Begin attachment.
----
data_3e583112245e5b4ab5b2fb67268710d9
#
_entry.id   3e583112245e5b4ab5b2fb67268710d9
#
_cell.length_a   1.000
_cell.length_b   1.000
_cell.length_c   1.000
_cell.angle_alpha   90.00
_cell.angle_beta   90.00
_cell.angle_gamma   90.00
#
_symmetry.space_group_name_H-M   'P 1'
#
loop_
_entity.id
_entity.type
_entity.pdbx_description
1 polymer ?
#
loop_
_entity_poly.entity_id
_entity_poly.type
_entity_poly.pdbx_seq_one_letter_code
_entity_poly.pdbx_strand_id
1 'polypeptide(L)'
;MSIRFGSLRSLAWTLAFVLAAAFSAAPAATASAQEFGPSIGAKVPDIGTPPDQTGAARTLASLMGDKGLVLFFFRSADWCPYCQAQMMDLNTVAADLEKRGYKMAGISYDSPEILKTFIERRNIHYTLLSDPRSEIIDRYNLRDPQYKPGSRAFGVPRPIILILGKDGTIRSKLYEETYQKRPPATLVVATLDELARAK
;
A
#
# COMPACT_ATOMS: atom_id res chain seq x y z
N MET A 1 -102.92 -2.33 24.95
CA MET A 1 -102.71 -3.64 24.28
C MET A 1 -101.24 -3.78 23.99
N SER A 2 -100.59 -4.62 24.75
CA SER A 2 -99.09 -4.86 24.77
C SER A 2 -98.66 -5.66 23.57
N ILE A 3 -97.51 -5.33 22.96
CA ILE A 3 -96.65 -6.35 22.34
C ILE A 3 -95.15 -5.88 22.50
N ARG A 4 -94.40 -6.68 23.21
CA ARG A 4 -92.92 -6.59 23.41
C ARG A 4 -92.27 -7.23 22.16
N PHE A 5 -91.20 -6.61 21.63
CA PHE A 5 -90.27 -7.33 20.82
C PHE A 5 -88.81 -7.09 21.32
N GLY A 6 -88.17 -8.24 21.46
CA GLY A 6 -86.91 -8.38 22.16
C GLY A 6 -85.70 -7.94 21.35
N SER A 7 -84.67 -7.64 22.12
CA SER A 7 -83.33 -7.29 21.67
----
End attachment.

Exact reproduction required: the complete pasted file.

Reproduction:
data_3e583112245e5b4ab5b2fb67268710d9
#
_entry.id   3e583112245e5b4ab5b2fb67268710d9
#
_cell.length_a   1.000
_cell.length_b   1.000
_cell.length_c   1.000
_cell.angle_alpha   90.00
_cell.angle_beta   90.00
_cell.angle_gamma   90.00
#
_symmetry.space_group_name_H-M   'P 1'
#
loop_
_entity.id
_entity.type
_entity.pdbx_description
1 polymer ?
#
loop_
_entity_poly.entity_id
_entity_poly.type
_entity_poly.pdbx_seq_one_letter_code
_entity_poly.pdbx_strand_id
1 'polypeptide(L)'
;MSIRFGSLRSLAWTLAFVLAAAFSAAPAATASAQEFGPSIGAKVPDIGTPPDQTGAARTLASLMGDKGLVLFFFRSADWCPYCQAQMMDLNTVAADLEKRGYKMAGISYDSPEILKTFIERRNIHYTLLSDPRSEIIDRYNLRDPQYKPGSRAFGVPRPIILILGKDGTIRSKLYEETYQKRPPATLVVATLDELARAK
;
A
#
# COMPACT_ATOMS: atom_id res chain seq x y z
N MET A 1 -102.92 -2.33 24.95
CA MET A 1 -102.71 -3.64 24.28
C MET A 1 -101.24 -3.78 23.99
N SER A 2 -100.59 -4.62 24.75
CA SER A 2 -99.09 -4.86 24.77
C SER A 2 -98.66 -5.66 23.57
N ILE A 3 -97.51 -5.33 22.96
CA ILE A 3 -96.65 -6.35 22.34
C ILE A 3 -95.15 -5.88 22.50
N ARG A 4 -94.40 -6.68 23.21
CA ARG A 4 -92.92 -6.59 23.41
C ARG A 4 -92.27 -7.23 22.16
N PHE A 5 -91.20 -6.61 21.63
CA PHE A 5 -90.27 -7.33 20.82
C PHE A 5 -88.81 -7.09 21.32
N GLY A 6 -88.17 -8.24 21.46
CA GLY A 6 -86.91 -8.38 22.16
C GLY A 6 -85.70 -7.94 21.35
N SER A 7 -84.67 -7.64 22.12
CA SER A 7 -83.33 -7.29 21.67